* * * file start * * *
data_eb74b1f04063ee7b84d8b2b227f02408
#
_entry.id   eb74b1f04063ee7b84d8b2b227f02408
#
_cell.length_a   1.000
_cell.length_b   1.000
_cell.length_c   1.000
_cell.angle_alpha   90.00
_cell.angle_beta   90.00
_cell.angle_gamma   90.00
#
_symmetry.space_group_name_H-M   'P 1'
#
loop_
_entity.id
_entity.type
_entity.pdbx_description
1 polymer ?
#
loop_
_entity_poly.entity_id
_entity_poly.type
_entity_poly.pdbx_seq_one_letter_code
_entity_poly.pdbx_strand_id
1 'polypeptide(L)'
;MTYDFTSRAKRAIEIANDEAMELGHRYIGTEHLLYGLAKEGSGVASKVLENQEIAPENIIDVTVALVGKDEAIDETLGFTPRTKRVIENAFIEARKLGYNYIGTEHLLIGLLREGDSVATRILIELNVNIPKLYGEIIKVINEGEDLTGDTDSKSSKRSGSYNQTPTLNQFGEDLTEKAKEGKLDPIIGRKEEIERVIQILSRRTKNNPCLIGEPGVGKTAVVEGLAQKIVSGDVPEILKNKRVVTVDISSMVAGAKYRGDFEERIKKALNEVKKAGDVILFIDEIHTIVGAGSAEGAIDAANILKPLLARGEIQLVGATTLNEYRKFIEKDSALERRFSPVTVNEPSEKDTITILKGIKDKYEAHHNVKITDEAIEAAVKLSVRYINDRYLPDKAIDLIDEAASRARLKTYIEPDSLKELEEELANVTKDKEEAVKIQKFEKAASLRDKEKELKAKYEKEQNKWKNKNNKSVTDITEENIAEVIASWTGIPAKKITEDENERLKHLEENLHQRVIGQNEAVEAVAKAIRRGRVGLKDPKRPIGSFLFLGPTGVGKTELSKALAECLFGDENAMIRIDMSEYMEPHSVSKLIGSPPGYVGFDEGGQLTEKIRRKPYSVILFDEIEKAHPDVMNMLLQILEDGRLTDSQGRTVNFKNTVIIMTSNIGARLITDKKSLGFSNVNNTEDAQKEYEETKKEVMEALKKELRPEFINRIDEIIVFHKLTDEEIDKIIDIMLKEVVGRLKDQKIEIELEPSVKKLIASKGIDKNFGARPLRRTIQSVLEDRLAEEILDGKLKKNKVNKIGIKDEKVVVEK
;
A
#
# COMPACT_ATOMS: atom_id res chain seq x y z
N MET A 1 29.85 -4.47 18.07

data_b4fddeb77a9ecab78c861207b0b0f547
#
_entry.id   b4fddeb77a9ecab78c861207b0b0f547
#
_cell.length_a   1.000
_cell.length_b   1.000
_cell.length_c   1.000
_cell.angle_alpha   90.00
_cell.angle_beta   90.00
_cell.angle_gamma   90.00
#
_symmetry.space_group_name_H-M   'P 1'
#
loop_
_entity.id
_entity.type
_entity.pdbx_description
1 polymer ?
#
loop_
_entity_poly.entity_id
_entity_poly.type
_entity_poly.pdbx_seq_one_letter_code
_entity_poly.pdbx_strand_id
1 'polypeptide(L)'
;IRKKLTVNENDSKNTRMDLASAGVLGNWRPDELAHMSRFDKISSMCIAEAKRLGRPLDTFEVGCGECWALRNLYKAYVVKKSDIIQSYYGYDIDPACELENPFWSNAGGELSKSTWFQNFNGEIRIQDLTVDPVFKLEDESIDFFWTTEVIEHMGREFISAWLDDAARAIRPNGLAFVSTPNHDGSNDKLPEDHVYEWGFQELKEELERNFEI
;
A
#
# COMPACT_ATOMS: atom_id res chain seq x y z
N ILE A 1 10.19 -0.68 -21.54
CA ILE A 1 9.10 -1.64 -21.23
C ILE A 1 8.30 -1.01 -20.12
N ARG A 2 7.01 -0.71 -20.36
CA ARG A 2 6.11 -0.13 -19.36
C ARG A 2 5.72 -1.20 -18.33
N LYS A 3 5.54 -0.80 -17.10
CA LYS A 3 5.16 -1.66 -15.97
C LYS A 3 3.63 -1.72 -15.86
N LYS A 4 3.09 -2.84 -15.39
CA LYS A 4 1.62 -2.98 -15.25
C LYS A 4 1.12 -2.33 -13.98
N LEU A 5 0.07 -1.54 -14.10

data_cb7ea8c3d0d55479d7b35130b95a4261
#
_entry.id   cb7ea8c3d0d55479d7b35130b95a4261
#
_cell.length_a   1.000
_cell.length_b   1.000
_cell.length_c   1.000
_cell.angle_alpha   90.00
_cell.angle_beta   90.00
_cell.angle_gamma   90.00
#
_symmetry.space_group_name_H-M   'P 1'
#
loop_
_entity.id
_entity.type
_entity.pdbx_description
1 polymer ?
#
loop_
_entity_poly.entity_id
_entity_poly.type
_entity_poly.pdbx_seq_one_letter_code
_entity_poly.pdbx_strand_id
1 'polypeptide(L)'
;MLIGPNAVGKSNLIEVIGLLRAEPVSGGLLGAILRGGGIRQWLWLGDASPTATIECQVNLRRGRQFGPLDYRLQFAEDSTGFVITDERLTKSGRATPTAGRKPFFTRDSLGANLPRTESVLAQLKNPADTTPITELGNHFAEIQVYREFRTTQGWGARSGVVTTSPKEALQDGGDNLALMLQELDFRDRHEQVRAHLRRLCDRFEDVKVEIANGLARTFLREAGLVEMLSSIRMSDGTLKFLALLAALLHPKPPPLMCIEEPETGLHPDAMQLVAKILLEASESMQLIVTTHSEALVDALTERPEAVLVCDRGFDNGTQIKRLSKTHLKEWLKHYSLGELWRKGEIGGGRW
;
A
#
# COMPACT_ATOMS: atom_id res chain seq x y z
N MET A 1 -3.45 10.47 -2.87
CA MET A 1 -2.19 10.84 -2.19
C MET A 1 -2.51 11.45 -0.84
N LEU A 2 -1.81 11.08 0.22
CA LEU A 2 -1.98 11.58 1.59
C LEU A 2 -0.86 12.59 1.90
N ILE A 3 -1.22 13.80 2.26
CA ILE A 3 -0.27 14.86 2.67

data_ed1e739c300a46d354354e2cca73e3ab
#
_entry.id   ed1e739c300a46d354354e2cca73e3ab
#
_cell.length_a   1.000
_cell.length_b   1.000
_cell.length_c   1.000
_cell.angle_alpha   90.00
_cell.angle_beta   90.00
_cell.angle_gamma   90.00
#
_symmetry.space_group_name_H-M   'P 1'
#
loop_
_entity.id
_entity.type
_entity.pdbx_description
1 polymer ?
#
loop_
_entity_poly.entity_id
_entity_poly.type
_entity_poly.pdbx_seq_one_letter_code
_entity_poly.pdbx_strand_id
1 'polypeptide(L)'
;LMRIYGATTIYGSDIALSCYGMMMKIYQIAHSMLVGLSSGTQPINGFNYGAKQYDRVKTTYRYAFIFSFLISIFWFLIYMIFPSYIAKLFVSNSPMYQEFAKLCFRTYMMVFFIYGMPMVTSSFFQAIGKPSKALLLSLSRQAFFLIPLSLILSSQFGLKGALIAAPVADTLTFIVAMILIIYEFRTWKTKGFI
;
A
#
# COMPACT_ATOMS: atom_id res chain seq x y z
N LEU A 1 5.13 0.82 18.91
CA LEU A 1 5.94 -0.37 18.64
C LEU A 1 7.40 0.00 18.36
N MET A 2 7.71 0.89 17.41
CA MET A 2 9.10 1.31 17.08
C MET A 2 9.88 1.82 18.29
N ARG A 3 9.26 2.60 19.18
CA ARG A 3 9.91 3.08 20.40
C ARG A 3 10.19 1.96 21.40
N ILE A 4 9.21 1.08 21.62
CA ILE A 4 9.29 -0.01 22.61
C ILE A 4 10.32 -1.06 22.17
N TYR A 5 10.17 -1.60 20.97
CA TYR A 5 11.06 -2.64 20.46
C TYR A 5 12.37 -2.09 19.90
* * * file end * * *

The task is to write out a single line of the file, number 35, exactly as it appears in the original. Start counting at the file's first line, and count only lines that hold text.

#